Operating OpenStack: Monitoring RabbitMQ

At the OpenStack Operators meetup the question was asked about monitoring issues that are related to RabbitMQ.  Lots of OpenStack components use a message broker and the most commonly used one among operators is RabbitMQ. For this post I’m going to concentrate on Nova and a couple of scenarios I’ve seen in production.

Screen Shot 2014-08-28 at 11.27.55

It’s important to understand the flow of messages amongst the various components and break things down into a couple of categories:

  • Services which publish messages to queues (arrow pointing toward the queue in the diagram)
  • Services which consume messages from queues (arrow pointing out from the queue in the diagram)

It’s also good to understand what actually happens when a message is consumed. In most cases, the consumer of the queue is writing to a database.

An example would be for an instance reboot, the nova-api publishes a message to a compute node’s queue. The compute service running polls for messages, receives the reboot, sends the reboot to the virtualization layer, and updates the instance’s state to rebooting. 

There are a couple of scenarios queue related issues manifest:

  1. Everything’s broken – easy enough, rebuild or repair the RabbitMQ server. This post does not focus on this scenario because there is a considerable amount of material around hardening RabbitMQ in the OpenStack documentation.
  2. Everything is slow and getting slower – this often points to a queue being published to at a greater rate than it can be consumed. This scenario is more nuanced, and requires an operator to know a couple of things: what queues are shared among many services and what are publish/consume rates during normal operations. 
  3. Some things are slow/not happening – some instance reboot requests go through, some do not. Generally speaking these operations are ‘last mile’ operations that involve a change on the instance itself. This scenario is generally restricted to a single compute node, or possibly a cabinet of compute nodes.

Baselines are very valuble to have in scenarios 2 and 3 to compare normal operations to in terms of RabbitMQ queue size/consumption rate. Without a baseline, it’s difficult to know if the behavior is out of normal operating conditions.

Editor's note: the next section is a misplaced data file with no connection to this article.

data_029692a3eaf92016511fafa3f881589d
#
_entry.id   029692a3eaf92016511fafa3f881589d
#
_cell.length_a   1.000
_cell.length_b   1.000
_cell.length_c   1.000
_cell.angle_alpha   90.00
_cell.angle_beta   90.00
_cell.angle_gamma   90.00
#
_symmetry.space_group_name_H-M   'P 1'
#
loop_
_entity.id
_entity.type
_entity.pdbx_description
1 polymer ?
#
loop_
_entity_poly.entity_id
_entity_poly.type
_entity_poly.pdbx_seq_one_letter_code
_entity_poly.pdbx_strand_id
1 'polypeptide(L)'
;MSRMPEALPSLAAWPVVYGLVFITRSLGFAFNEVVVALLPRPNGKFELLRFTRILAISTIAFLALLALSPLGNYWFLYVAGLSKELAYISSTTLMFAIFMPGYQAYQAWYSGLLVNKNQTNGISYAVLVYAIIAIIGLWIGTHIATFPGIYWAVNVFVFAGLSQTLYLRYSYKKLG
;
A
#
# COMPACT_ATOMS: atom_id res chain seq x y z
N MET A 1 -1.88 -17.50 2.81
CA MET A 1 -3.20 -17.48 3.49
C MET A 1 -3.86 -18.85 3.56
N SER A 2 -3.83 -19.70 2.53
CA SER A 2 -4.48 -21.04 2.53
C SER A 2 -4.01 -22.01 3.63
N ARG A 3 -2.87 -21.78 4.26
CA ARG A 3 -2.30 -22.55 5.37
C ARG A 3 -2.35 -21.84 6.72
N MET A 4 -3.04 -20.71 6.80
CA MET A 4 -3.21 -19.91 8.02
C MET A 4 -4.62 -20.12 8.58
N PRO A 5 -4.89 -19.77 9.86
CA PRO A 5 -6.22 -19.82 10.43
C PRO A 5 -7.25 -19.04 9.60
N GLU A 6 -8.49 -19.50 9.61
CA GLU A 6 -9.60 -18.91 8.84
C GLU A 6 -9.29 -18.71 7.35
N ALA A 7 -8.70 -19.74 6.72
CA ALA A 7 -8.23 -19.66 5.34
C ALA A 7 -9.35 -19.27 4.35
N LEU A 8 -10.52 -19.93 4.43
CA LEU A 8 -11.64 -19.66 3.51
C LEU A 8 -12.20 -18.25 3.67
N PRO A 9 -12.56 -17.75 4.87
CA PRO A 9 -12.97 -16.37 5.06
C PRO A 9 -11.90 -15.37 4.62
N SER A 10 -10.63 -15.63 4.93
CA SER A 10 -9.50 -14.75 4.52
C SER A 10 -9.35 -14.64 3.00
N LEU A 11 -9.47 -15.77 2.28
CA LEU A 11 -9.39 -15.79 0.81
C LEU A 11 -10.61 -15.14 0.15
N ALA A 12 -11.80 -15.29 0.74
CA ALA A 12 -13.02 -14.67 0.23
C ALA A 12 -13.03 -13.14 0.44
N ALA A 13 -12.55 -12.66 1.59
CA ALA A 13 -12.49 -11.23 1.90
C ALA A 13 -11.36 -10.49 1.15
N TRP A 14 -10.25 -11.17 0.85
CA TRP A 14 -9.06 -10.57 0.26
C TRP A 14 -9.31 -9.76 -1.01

There are a couple of tools that can help you out:

  • Diamond RabbitMQ collector (code, docs)- Send useful metrics from RabbitMQ to graphite, requires the RabbitMQ management plugin
  • RabbitMQ HTTP API – This enables operators to retrieve specific queue statistics instead of a view into an entire RabbitMQ server.
  • Nagios Rabbit Compute Queues – This is a script used with Nagios to check specified compute queues which helps determine if operations to a specific compute may get stuck. This helps what I referred to earlier as scenario 3. Usually a bounce of the nova-compute service helps these.  The script looks for a local config file which would allow access to the RabbitMQ management plugin. Example config file is in the gist.
  • For very real time/granular insight, run the following command on the RabbitMQ server:
    •   watch -n 0.5 ‘rabbitmqctl -p nova list_queues | sort -rnk2 |head’

Here is an example chart that can be produced with the RabbitMQ diamond collector which can be integrated into an operations dashboard:

Screen Shot 2014-08-28 at 11.19.18Baseline monitoring of the RabbitMQ servers themselves isn’t enough. I recommend an approach that combines the following:

  • Using the RabbitMQ management plugin (required)
  • Nagios checks on specific queues (optional)
  • Diamond RabbitMQ collector to send data to Graphite
  • Dashboard combining RabbitMQ installations statistics